Use this URL to cite or link to this record in EThOS: https://ethos.bl.uk/OrderDetails.do?uin=uk.bl.ethos.793878
Title: Women in residence : forms of belonging in Jane Austen
Author: Dashwood, Rita J.
ISNI:       0000 0004 8497 5955
Awarding Body: University of Warwick
Current Institution: University of Warwick
Date of Award: 2018
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Abstract:
This thesis investigates the centrality of non-portable property - the house - in Austen's fictional landscapes, in particular her portrayal of the ways in which her female characters establish feelings of ownership and belonging towards houses they are not legally entitled to own. Austen's novels therefore offer ways of thinking about property that would not be legitimised by the law for several decades after her death. As I demonstrate, through her novels Austen offers more than just a critique of the current property laws and the ways in which they leave women in a precarious situation: she shows how women can circumvent the limitations of the law, in order to develop a sense of purpose for themselves and express their identities through the spaces they create and occupy. In doing so, she legitimises female ownership of property in a way that is distinctly emancipatory. This work is interdisciplinary in nature, in the sense that it draws on the dialogue on women and property, management, education and accomplishments as present in such non-fictional sources as conduct books, diary entries and letters, as well as fictional works of the late eighteenth and early nineteenth centuries. It at once engages with and challenges social history by exploring the ways in which fiction can represent experiences of ownership that a sole focus on legal discourse would overlook. Through my analysis of Austen's representations of the various relationships women can form with the spaces they inhabit, I encourage a revision of the common conception we currently hold of ownership as something that is dependent on a legal right. This conception, as I argue, is unhelpful in understanding Austen's depiction of women's relationships with property, as well as the ways in which people more generally conceptualise such relationships.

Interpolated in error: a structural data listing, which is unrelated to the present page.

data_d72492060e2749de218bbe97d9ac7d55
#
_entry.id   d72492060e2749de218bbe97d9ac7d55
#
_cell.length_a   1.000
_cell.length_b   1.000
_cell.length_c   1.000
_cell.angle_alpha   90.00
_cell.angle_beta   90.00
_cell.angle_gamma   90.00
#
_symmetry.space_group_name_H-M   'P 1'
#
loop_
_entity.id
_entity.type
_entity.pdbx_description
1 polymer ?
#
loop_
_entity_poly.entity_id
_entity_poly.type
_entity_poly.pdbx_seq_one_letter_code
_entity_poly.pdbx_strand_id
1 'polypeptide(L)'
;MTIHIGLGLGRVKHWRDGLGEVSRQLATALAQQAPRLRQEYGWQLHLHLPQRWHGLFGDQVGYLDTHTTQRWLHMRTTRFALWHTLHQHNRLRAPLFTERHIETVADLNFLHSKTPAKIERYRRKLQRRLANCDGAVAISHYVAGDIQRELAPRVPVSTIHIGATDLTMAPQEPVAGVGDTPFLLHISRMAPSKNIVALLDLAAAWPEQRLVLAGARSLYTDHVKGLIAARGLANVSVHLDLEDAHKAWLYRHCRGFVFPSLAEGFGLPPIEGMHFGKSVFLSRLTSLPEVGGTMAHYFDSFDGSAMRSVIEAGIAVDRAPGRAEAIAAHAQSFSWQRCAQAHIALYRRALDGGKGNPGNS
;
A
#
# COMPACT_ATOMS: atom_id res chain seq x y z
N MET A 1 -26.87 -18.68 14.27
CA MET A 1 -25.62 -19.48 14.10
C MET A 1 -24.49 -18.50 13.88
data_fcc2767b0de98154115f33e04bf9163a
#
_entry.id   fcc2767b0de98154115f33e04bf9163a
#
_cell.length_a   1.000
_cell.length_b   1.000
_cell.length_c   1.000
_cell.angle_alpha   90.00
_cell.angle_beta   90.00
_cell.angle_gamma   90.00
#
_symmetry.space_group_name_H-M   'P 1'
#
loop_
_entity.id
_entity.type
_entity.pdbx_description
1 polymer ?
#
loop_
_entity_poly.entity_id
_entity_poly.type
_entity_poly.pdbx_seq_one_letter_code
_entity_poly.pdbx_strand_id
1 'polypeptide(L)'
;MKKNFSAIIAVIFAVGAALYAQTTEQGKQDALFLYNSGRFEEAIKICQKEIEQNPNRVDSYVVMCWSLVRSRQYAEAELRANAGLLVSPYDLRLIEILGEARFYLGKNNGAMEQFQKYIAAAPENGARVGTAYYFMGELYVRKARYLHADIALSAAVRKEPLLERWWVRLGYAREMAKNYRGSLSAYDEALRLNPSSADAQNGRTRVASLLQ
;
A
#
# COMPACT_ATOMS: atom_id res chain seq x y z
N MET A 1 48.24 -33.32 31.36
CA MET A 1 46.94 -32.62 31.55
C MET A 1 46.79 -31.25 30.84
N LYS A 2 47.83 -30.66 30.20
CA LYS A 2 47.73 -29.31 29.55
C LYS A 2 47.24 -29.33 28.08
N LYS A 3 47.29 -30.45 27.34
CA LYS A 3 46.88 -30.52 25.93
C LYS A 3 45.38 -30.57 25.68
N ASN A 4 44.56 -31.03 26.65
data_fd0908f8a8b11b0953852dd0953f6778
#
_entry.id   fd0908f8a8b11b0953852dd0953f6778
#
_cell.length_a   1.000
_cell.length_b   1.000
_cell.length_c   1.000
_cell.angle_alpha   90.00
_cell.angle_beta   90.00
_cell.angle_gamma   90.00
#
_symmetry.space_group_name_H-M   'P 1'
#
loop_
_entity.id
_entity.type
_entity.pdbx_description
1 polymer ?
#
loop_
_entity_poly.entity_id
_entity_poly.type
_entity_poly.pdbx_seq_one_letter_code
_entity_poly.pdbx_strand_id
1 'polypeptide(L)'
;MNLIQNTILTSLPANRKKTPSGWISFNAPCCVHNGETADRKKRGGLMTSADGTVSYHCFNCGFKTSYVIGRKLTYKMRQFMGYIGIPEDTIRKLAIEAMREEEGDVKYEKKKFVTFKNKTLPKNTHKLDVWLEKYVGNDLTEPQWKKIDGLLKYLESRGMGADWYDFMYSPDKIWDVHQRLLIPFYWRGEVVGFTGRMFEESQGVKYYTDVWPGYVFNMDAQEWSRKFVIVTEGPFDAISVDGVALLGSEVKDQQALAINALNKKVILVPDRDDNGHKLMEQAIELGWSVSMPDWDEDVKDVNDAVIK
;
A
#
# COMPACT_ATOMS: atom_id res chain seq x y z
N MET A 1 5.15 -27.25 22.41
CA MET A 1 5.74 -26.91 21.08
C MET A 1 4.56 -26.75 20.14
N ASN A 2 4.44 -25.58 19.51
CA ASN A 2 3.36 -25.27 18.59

Supervisor: Not available Sponsor: Not available
Qualification Name: Thesis (Ph.D.) Qualification Level: Doctoral
EThOS ID: uk.bl.ethos.793878  DOI: Not available
Keywords: PR English literature
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